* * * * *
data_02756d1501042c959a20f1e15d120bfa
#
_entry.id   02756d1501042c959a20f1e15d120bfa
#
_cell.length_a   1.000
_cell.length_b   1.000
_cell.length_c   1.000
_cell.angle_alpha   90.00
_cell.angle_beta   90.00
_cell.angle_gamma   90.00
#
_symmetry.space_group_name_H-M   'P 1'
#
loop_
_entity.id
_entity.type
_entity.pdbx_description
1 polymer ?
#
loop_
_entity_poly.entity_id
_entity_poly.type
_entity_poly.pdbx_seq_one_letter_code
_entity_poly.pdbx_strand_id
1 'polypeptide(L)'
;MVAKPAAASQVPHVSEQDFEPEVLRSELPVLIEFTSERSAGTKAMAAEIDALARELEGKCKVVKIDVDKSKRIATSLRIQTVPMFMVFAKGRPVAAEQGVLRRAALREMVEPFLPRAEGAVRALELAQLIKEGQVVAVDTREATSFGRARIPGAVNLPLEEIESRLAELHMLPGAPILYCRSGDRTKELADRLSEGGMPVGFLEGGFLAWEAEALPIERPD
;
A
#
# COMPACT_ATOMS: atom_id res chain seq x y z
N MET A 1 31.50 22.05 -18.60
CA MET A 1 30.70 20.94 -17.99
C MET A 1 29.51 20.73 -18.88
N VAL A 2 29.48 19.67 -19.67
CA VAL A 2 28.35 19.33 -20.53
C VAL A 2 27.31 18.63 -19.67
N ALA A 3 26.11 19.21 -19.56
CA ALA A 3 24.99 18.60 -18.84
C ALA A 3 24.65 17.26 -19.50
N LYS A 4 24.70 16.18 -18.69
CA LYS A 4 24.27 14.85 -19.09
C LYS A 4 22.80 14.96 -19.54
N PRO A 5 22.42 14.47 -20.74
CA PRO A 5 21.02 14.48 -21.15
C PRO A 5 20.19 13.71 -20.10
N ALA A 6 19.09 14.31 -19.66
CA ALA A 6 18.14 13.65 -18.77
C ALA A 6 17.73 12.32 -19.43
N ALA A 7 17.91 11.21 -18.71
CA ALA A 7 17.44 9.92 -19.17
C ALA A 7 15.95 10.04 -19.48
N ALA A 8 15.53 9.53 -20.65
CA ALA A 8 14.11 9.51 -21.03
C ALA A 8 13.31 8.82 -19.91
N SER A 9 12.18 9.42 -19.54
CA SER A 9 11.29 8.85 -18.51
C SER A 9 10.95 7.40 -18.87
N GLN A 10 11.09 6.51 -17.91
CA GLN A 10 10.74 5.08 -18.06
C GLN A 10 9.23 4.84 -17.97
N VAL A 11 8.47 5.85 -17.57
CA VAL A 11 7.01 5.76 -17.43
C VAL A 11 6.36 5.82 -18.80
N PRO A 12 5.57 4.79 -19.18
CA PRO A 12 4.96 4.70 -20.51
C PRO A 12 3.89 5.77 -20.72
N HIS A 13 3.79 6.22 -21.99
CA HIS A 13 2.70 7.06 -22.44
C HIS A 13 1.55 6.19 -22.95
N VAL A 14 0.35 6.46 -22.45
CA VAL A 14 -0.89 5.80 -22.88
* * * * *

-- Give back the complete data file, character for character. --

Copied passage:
data_02756d1501042c959a20f1e15d120bfa
#
_entry.id   02756d1501042c959a20f1e15d120bfa
#
_cell.length_a   1.000
_cell.length_b   1.000
_cell.length_c   1.000
_cell.angle_alpha   90.00
_cell.angle_beta   90.00
_cell.angle_gamma   90.00
#
_symmetry.space_group_name_H-M   'P 1'
#
loop_
_entity.id
_entity.type
_entity.pdbx_description
1 polymer ?
#
loop_
_entity_poly.entity_id
_entity_poly.type
_entity_poly.pdbx_seq_one_letter_code
_entity_poly.pdbx_strand_id
1 'polypeptide(L)'
;MVAKPAAASQVPHVSEQDFEPEVLRSELPVLIEFTSERSAGTKAMAAEIDALARELEGKCKVVKIDVDKSKRIATSLRIQTVPMFMVFAKGRPVAAEQGVLRRAALREMVEPFLPRAEGAVRALELAQLIKEGQVVAVDTREATSFGRARIPGAVNLPLEEIESRLAELHMLPGAPILYCRSGDRTKELADRLSEGGMPVGFLEGGFLAWEAEALPIERPD
;
A
#
# COMPACT_ATOMS: atom_id res chain seq x y z
N MET A 1 31.50 22.05 -18.60
CA MET A 1 30.70 20.94 -17.99
C MET A 1 29.51 20.73 -18.88
N VAL A 2 29.48 19.67 -19.67
CA VAL A 2 28.35 19.33 -20.53
C VAL A 2 27.31 18.63 -19.67
N ALA A 3 26.11 19.21 -19.56
CA ALA A 3 24.99 18.60 -18.84
C ALA A 3 24.65 17.26 -19.50
N LYS A 4 24.70 16.18 -18.69
CA LYS A 4 24.27 14.85 -19.09
C LYS A 4 22.80 14.96 -19.54
N PRO A 5 22.42 14.47 -20.74
CA PRO A 5 21.02 14.48 -21.15
C PRO A 5 20.19 13.71 -20.10
N ALA A 6 19.09 14.31 -19.66
CA ALA A 6 18.14 13.65 -18.77
C ALA A 6 17.73 12.32 -19.43
N ALA A 7 17.91 11.21 -18.71
CA ALA A 7 17.44 9.92 -19.17
C ALA A 7 15.95 10.04 -19.48
N ALA A 8 15.53 9.53 -20.65
CA ALA A 8 14.11 9.51 -21.03
C ALA A 8 13.31 8.82 -19.91
N SER A 9 12.18 9.42 -19.54
CA SER A 9 11.29 8.85 -18.51
C SER A 9 10.95 7.40 -18.87
N GLN A 10 11.09 6.51 -17.91
CA GLN A 10 10.74 5.08 -18.06
C GLN A 10 9.23 4.84 -17.97
N VAL A 11 8.47 5.85 -17.57
CA VAL A 11 7.01 5.76 -17.43
C VAL A 11 6.36 5.82 -18.80
N PRO A 12 5.57 4.79 -19.18
CA PRO A 12 4.96 4.70 -20.51
C PRO A 12 3.89 5.77 -20.72
N HIS A 13 3.79 6.22 -21.99
CA HIS A 13 2.70 7.06 -22.44
C HIS A 13 1.55 6.19 -22.95
N VAL A 14 0.35 6.46 -22.45
CA VAL A 14 -0.89 5.80 -22.88